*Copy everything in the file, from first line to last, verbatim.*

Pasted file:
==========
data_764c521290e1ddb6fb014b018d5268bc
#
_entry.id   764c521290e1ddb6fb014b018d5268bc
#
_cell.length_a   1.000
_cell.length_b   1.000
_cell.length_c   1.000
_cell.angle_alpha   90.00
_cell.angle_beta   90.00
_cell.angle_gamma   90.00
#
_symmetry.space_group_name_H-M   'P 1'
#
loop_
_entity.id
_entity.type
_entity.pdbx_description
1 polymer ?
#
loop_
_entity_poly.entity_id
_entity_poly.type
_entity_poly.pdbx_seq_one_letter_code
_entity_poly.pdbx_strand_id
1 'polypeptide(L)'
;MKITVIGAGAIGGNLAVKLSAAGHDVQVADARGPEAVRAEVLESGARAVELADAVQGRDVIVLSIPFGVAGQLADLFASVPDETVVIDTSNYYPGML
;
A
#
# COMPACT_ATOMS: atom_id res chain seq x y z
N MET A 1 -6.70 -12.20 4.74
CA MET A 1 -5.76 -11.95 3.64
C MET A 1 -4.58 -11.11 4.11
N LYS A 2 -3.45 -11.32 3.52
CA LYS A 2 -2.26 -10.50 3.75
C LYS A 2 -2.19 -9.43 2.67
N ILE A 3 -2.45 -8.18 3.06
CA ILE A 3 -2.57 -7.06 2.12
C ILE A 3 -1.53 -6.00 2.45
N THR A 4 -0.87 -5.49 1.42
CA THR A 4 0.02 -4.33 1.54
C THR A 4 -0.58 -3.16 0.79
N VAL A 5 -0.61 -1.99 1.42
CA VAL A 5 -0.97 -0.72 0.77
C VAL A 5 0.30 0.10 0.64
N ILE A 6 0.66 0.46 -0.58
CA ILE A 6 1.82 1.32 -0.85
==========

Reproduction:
data_764c521290e1ddb6fb014b018d5268bc
#
_entry.id   764c521290e1ddb6fb014b018d5268bc
#
_cell.length_a   1.000
_cell.length_b   1.000
_cell.length_c   1.000
_cell.angle_alpha   90.00
_cell.angle_beta   90.00
_cell.angle_gamma   90.00
#
_symmetry.space_group_name_H-M   'P 1'
#
loop_
_entity.id
_entity.type
_entity.pdbx_description
1 polymer ?
#
loop_
_entity_poly.entity_id
_entity_poly.type
_entity_poly.pdbx_seq_one_letter_code
_entity_poly.pdbx_strand_id
1 'polypeptide(L)'
;MKITVIGAGAIGGNLAVKLSAAGHDVQVADARGPEAVRAEVLESGARAVELADAVQGRDVIVLSIPFGVAGQLADLFASVPDETVVIDTSNYYPGML
;
A
#
# COMPACT_ATOMS: atom_id res chain seq x y z
N MET A 1 -6.70 -12.20 4.74
CA MET A 1 -5.76 -11.95 3.64
C MET A 1 -4.58 -11.11 4.11
N LYS A 2 -3.45 -11.32 3.52
CA LYS A 2 -2.26 -10.50 3.75
C LYS A 2 -2.19 -9.43 2.67
N ILE A 3 -2.45 -8.18 3.06
CA ILE A 3 -2.57 -7.06 2.12
C ILE A 3 -1.53 -6.00 2.45
N THR A 4 -0.87 -5.49 1.42
CA THR A 4 0.02 -4.33 1.54
C THR A 4 -0.58 -3.16 0.79
N VAL A 5 -0.61 -1.99 1.42
CA VAL A 5 -0.97 -0.72 0.77
C VAL A 5 0.30 0.10 0.64
N ILE A 6 0.66 0.46 -0.58
CA ILE A 6 1.82 1.32 -0.85